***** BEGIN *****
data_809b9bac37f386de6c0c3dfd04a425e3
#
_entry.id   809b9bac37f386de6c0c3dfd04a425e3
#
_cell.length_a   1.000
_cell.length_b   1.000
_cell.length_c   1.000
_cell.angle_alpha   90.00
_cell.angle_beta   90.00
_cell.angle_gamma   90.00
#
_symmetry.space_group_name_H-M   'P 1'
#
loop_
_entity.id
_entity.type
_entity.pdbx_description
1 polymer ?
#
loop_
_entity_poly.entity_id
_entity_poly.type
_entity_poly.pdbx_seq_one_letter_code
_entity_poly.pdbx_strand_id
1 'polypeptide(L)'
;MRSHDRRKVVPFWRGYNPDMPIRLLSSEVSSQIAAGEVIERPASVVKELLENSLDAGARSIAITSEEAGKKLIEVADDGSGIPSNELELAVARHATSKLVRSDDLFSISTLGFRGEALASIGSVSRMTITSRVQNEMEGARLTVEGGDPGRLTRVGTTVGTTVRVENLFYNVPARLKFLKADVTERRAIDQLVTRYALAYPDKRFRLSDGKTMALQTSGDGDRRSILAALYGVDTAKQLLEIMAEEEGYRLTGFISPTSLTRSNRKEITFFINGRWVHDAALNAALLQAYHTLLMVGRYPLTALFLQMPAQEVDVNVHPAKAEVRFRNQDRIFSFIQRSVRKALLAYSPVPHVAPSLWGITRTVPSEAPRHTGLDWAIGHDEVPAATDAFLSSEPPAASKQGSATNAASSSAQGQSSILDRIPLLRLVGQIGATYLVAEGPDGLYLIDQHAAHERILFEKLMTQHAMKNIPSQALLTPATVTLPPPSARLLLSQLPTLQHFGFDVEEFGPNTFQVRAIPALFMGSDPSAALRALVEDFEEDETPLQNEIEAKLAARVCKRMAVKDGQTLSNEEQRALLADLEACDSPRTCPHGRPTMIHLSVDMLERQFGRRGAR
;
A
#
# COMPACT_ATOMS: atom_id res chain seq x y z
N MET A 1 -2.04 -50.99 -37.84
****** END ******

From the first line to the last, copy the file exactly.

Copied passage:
data_809b9bac37f386de6c0c3dfd04a425e3
#
_entry.id   809b9bac37f386de6c0c3dfd04a425e3
#
_cell.length_a   1.000
_cell.length_b   1.000
_cell.length_c   1.000
_cell.angle_alpha   90.00
_cell.angle_beta   90.00
_cell.angle_gamma   90.00
#
_symmetry.space_group_name_H-M   'P 1'
#
loop_
_entity.id
_entity.type
_entity.pdbx_description
1 polymer ?
#
loop_
_entity_poly.entity_id
_entity_poly.type
_entity_poly.pdbx_seq_one_letter_code
_entity_poly.pdbx_strand_id
1 'polypeptide(L)'
;MRSHDRRKVVPFWRGYNPDMPIRLLSSEVSSQIAAGEVIERPASVVKELLENSLDAGARSIAITSEEAGKKLIEVADDGSGIPSNELELAVARHATSKLVRSDDLFSISTLGFRGEALASIGSVSRMTITSRVQNEMEGARLTVEGGDPGRLTRVGTTVGTTVRVENLFYNVPARLKFLKADVTERRAIDQLVTRYALAYPDKRFRLSDGKTMALQTSGDGDRRSILAALYGVDTAKQLLEIMAEEEGYRLTGFISPTSLTRSNRKEITFFINGRWVHDAALNAALLQAYHTLLMVGRYPLTALFLQMPAQEVDVNVHPAKAEVRFRNQDRIFSFIQRSVRKALLAYSPVPHVAPSLWGITRTVPSEAPRHTGLDWAIGHDEVPAATDAFLSSEPPAASKQGSATNAASSSAQGQSSILDRIPLLRLVGQIGATYLVAEGPDGLYLIDQHAAHERILFEKLMTQHAMKNIPSQALLTPATVTLPPPSARLLLSQLPTLQHFGFDVEEFGPNTFQVRAIPALFMGSDPSAALRALVEDFEEDETPLQNEIEAKLAARVCKRMAVKDGQTLSNEEQRALLADLEACDSPRTCPHGRPTMIHLSVDMLERQFGRRGAR
;
A
#
# COMPACT_ATOMS: atom_id res chain seq x y z
N MET A 1 -2.04 -50.99 -37.84